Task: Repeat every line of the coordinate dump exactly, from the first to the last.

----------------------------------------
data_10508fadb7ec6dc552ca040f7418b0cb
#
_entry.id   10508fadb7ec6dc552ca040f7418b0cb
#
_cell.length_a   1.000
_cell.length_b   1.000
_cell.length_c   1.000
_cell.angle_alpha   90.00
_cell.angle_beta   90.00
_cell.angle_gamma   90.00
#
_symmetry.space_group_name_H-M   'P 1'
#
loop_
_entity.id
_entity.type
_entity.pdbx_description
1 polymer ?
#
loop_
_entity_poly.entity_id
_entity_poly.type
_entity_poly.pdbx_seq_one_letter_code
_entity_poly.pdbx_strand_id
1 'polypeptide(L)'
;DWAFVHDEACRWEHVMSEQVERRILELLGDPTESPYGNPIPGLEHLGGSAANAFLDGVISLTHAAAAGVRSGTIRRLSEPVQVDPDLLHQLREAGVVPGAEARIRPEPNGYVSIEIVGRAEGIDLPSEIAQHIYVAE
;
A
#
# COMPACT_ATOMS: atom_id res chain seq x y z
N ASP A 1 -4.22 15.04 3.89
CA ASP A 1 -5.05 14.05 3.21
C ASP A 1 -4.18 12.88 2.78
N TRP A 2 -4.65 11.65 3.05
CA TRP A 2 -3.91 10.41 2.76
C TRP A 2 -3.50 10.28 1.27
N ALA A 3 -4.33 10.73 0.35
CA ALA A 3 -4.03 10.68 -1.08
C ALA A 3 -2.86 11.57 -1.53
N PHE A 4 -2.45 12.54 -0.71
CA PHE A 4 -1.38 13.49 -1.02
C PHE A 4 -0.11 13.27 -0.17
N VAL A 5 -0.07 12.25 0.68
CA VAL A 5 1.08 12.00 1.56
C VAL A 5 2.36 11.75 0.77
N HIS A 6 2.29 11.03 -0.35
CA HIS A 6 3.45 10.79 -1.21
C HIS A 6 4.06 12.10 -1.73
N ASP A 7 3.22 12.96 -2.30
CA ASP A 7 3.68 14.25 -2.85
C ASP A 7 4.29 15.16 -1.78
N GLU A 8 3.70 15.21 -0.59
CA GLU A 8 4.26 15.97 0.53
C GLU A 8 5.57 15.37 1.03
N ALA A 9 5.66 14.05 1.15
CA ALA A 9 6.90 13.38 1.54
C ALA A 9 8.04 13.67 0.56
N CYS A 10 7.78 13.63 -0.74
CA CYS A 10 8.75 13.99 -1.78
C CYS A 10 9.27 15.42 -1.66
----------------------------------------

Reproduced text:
data_10508fadb7ec6dc552ca040f7418b0cb
#
_entry.id   10508fadb7ec6dc552ca040f7418b0cb
#
_cell.length_a   1.000
_cell.length_b   1.000
_cell.length_c   1.000
_cell.angle_alpha   90.00
_cell.angle_beta   90.00
_cell.angle_gamma   90.00
#
_symmetry.space_group_name_H-M   'P 1'
#
loop_
_entity.id
_entity.type
_entity.pdbx_description
1 polymer ?
#
loop_
_entity_poly.entity_id
_entity_poly.type
_entity_poly.pdbx_seq_one_letter_code
_entity_poly.pdbx_strand_id
1 'polypeptide(L)'
;DWAFVHDEACRWEHVMSEQVERRILELLGDPTESPYGNPIPGLEHLGGSAANAFLDGVISLTHAAAAGVRSGTIRRLSEPVQVDPDLLHQLREAGVVPGAEARIRPEPNGYVSIEIVGRAEGIDLPSEIAQHIYVAE
;
A
#
# COMPACT_ATOMS: atom_id res chain seq x y z
N ASP A 1 -4.22 15.04 3.89
CA ASP A 1 -5.05 14.05 3.21
C ASP A 1 -4.18 12.88 2.78
N TRP A 2 -4.65 11.65 3.05
CA TRP A 2 -3.91 10.41 2.76
C TRP A 2 -3.50 10.28 1.27
N ALA A 3 -4.33 10.73 0.35
CA ALA A 3 -4.03 10.68 -1.08
C ALA A 3 -2.86 11.57 -1.53
N PHE A 4 -2.45 12.54 -0.71
CA PHE A 4 -1.38 13.49 -1.02
C PHE A 4 -0.11 13.27 -0.17
N VAL A 5 -0.07 12.25 0.68
CA VAL A 5 1.08 12.00 1.56
C VAL A 5 2.36 11.75 0.77
N HIS A 6 2.29 11.03 -0.35
CA HIS A 6 3.45 10.79 -1.21
C HIS A 6 4.06 12.10 -1.73
N ASP A 7 3.22 12.96 -2.30
CA ASP A 7 3.68 14.25 -2.85
C ASP A 7 4.29 15.16 -1.78
N GLU A 8 3.70 15.21 -0.59
CA GLU A 8 4.26 15.97 0.53
C GLU A 8 5.57 15.37 1.03
N ALA A 9 5.66 14.05 1.15
CA ALA A 9 6.90 13.38 1.54
C ALA A 9 8.04 13.67 0.56
N CYS A 10 7.78 13.63 -0.74
CA CYS A 10 8.75 13.99 -1.78
C CYS A 10 9.27 15.42 -1.66